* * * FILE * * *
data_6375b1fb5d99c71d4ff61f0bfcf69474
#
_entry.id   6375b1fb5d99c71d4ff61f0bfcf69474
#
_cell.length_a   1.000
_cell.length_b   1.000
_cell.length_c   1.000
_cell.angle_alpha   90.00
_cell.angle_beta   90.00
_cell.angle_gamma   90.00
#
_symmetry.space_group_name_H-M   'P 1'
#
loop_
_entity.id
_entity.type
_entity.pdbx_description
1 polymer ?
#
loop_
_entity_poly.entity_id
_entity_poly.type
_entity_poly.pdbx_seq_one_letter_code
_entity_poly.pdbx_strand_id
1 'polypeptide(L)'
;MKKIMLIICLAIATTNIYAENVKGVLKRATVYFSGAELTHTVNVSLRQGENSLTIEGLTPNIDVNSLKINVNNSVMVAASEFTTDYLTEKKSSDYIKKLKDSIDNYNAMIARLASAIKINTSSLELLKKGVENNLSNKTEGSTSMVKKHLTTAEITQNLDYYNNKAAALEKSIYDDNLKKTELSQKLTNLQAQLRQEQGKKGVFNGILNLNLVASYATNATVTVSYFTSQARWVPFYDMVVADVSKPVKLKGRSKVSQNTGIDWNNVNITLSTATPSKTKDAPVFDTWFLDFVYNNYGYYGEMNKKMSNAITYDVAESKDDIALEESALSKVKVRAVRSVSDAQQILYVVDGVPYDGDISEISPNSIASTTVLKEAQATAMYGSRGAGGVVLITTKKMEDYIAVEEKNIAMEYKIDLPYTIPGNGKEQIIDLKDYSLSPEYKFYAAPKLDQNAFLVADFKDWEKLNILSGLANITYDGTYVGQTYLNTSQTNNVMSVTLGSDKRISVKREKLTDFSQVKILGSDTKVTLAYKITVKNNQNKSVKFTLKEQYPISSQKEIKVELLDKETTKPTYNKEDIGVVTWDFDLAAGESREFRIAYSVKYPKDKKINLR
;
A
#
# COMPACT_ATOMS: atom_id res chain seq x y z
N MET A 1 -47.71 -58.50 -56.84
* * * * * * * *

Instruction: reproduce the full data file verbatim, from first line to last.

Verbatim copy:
data_6375b1fb5d99c71d4ff61f0bfcf69474
#
_entry.id   6375b1fb5d99c71d4ff61f0bfcf69474
#
_cell.length_a   1.000
_cell.length_b   1.000
_cell.length_c   1.000
_cell.angle_alpha   90.00
_cell.angle_beta   90.00
_cell.angle_gamma   90.00
#
_symmetry.space_group_name_H-M   'P 1'
#
loop_
_entity.id
_entity.type
_entity.pdbx_description
1 polymer ?
#
loop_
_entity_poly.entity_id
_entity_poly.type
_entity_poly.pdbx_seq_one_letter_code
_entity_poly.pdbx_strand_id
1 'polypeptide(L)'
;MKKIMLIICLAIATTNIYAENVKGVLKRATVYFSGAELTHTVNVSLRQGENSLTIEGLTPNIDVNSLKINVNNSVMVAASEFTTDYLTEKKSSDYIKKLKDSIDNYNAMIARLASAIKINTSSLELLKKGVENNLSNKTEGSTSMVKKHLTTAEITQNLDYYNNKAAALEKSIYDDNLKKTELSQKLTNLQAQLRQEQGKKGVFNGILNLNLVASYATNATVTVSYFTSQARWVPFYDMVVADVSKPVKLKGRSKVSQNTGIDWNNVNITLSTATPSKTKDAPVFDTWFLDFVYNNYGYYGEMNKKMSNAITYDVAESKDDIALEESALSKVKVRAVRSVSDAQQILYVVDGVPYDGDISEISPNSIASTTVLKEAQATAMYGSRGAGGVVLITTKKMEDYIAVEEKNIAMEYKIDLPYTIPGNGKEQIIDLKDYSLSPEYKFYAAPKLDQNAFLVADFKDWEKLNILSGLANITYDGTYVGQTYLNTSQTNNVMSVTLGSDKRISVKREKLTDFSQVKILGSDTKVTLAYKITVKNNQNKSVKFTLKEQYPISSQKEIKVELLDKETTKPTYNKEDIGVVTWDFDLAAGESREFRIAYSVKYPKDKKINLR
;
A
#
# COMPACT_ATOMS: atom_id res chain seq x y z
N MET A 1 -47.71 -58.50 -56.84